Twenty-five years after the Motion Picture Assn. of America inaugurated its voluntary ratings code, the system is still getting mixed reviews from Hollywood.
While parents across America appear to like the code even more than they like many films — a recent poll found a 75% approval rate — filmmakers say the Classification & Ratings Administration is at best a maze of contradictions and at worst a form of de facto censorship. Critics say that’s because the most extreme ratings — the G (for general audiences) and, most important, the NC-17 (no children under 17) — automatically marginalize a film. Among the industry complaints:
o Although the system was designed to protect the creative process from outside interference and overt censorship, the ratings have, albeit by accident, become the tail that wags the dog — influencing scripts, contracts, editing, advertising, distribution and ancillary markets.
o While the ratings have largely succeeded in eliminating capricious local ratings boards that created havoc for distribs and exhibs, the code’s standards have had little effect on local newspapers’ advertising acceptance policies, which are still wildly inconsistent.
o Even though Congress and many Americans say they’re fed up with excessive violence in entertainment, critics claim the ratings board is far more likely to deem a violent film suitable for younger auds than a film with lots of sex, however artistically the lovemaking is presented.
o Except for certain animated films and other overt kids’ fare, the G rating is considered the kiss of death because teens won’t go to a perceived “kiddie” pic. Filmmakers handed a G rating regularly insert a profanity to graduate to PG.
o Then there’s the opposite end of the rating spectrum: the deadly NC-17 tag, initiated in 1990. The MPAA acknowledges that NC-17, which was supposed to designate serious adult fare without the stigma of the X rating, hasn’t panned out as expected, but it disagrees with filmmakers on how to make it work.
At its best, NC-17 would probably be a fringe rating, since most filmmakers want to exclude as few patrons as possible. But the NC-17 battle brings to a head all the hard feelings about the MPAA code — about the limits of what it can do, and the demands of what it should be doing.
The X rating itself began life respectably: United Artists released “Midnight Cowboy” (1969) and “Last Tango in Paris” (1973) with X ratings before the designation became the universal symbol for hardcore porn. X was the only rating letter not copyrighted by the MPAA; Valenti says, “We wanted anybody to be able to use it if they didn’t want to submit the film for a rating”– but it also saved board members from viewing porn pix seeking the designation.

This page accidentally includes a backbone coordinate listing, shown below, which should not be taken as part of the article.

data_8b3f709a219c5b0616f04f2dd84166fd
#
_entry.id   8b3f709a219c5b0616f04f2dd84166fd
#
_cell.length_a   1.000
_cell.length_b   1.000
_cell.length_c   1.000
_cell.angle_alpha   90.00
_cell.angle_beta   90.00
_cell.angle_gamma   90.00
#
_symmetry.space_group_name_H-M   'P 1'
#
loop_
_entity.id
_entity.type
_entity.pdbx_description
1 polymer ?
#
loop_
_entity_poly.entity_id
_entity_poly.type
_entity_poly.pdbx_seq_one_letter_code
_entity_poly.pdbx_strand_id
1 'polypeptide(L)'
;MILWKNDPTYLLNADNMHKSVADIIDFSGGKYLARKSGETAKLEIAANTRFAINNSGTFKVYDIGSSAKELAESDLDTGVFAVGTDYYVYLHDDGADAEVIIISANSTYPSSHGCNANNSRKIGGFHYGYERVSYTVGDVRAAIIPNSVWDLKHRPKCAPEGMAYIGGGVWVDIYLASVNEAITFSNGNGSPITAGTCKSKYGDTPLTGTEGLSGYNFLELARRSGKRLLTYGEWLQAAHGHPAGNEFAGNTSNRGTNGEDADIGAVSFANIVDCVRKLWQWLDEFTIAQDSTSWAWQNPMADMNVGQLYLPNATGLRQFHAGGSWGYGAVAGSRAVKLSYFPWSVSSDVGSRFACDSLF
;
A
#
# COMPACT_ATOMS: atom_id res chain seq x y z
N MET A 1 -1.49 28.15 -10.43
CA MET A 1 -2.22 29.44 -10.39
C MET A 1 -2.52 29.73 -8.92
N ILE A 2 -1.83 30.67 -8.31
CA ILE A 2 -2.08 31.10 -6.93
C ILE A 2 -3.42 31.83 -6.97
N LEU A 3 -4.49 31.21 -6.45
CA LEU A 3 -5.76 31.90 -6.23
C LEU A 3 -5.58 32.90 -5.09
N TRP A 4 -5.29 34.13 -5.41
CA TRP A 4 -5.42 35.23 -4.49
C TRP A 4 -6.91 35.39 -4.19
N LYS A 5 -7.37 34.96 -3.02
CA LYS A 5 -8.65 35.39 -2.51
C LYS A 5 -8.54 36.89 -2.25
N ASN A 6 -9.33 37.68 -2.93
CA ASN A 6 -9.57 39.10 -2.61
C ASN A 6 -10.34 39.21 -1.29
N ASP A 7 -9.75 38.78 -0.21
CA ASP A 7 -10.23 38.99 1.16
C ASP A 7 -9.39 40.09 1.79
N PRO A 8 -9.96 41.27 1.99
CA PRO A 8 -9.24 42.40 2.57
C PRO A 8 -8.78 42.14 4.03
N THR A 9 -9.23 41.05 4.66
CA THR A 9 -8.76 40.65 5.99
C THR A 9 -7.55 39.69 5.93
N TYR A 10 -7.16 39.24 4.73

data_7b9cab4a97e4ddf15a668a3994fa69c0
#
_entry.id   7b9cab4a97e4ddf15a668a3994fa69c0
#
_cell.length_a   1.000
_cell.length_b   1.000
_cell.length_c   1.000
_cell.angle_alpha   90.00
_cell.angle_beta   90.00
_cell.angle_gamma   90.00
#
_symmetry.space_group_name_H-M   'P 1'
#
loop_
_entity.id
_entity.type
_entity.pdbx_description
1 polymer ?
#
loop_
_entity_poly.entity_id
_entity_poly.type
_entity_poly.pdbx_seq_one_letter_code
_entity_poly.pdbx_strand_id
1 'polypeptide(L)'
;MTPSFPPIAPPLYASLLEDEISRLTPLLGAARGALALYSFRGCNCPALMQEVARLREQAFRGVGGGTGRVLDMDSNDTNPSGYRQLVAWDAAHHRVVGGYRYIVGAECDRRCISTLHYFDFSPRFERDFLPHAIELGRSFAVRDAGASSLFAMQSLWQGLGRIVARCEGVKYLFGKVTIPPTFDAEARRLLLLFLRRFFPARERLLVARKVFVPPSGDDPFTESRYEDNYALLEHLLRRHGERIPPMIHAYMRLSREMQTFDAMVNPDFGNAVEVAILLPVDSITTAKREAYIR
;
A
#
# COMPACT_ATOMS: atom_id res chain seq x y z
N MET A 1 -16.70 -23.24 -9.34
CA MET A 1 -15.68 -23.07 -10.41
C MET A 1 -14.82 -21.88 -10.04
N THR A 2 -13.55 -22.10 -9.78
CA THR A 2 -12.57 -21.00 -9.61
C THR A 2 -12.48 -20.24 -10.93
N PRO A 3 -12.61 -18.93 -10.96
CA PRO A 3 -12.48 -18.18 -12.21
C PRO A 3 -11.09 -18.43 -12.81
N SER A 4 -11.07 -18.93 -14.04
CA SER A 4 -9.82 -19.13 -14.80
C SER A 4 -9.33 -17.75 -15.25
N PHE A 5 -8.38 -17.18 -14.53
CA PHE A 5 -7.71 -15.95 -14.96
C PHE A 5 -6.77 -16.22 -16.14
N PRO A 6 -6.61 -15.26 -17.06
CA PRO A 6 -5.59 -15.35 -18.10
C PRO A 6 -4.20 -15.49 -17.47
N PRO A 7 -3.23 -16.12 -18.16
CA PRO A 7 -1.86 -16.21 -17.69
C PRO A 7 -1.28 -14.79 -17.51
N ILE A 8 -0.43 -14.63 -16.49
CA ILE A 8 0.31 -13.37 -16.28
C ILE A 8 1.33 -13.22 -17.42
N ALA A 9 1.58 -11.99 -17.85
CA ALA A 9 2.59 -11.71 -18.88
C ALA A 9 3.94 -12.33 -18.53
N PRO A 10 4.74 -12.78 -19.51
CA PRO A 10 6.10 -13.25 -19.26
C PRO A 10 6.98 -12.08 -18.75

By 1990, with the porno biz essentially a homevideo medium, the MPAA created a new adult-film rating that was intended to remove the taint of the X. Though the skin trade, and everyone else, was still free to self-apply the X, the rating board ceased to hand out that tag.
The creation of NC-17 was “an attempt to start all over again,” says Valenti. But while NC-17 was copyrighted, it replaced the X in almost every other way: Although the rating was taken seriously at first (Universal released “Henry and June” with an NC-17), three years later, many theaters won’t carry films with the NC-17 tag; some newspapers refuse ads for NC-17 pix.
More significantly, major videostore chains — including the largest, Blockbuster — boycott the rating. Ancillary markets account for 20% of a film’s income.
Bill Kartozian, prexy of the National Assn. of Theater Owners, admits that “a lot of exhibitors wonder about the commerciality” of NC-17. Mall owners often put it in their lease that theaters can’t show NC-17 films, and many newspapers refuse to carry even discreet ads for NC-17 pix.
Not surprisingly, all studio contracts with directors now insist that their films receive a rating below NC-17. In the first 11 months of ’93, only four out of 556 rated films came in with an NC-17. And none of those four was released by a major studio.
Malle a tete
“If NC-17 was doing what it was supposed to do, it would work,” says Vincent Malle, co-producer of his brother Louis Malle’s “Damage,” which was cut to avoid an NC-17. “New Line absolutely insisted that the film get an R because of the economic problems that come with an NC-17,” he says.
The Classification & Ratings Administration (CARA) originally rated “Damage” NC-17, without offering specifics, according to Malle. “First we cut one second, then two seconds; we never knew exactly what their problem was. We came back something like five times.”
Rating board chairman Richard Heffner says that’s not true: “I can tell you that he was given precisely the scene.”
MCA Motion Picture Group chairman Tom Pollock says, “While you can’t get 1, 500 screens to play an NC-17, you can get maybe 500,” which would make an NC-17 economically feasible if the budget were well below the studio average of $ 25 million.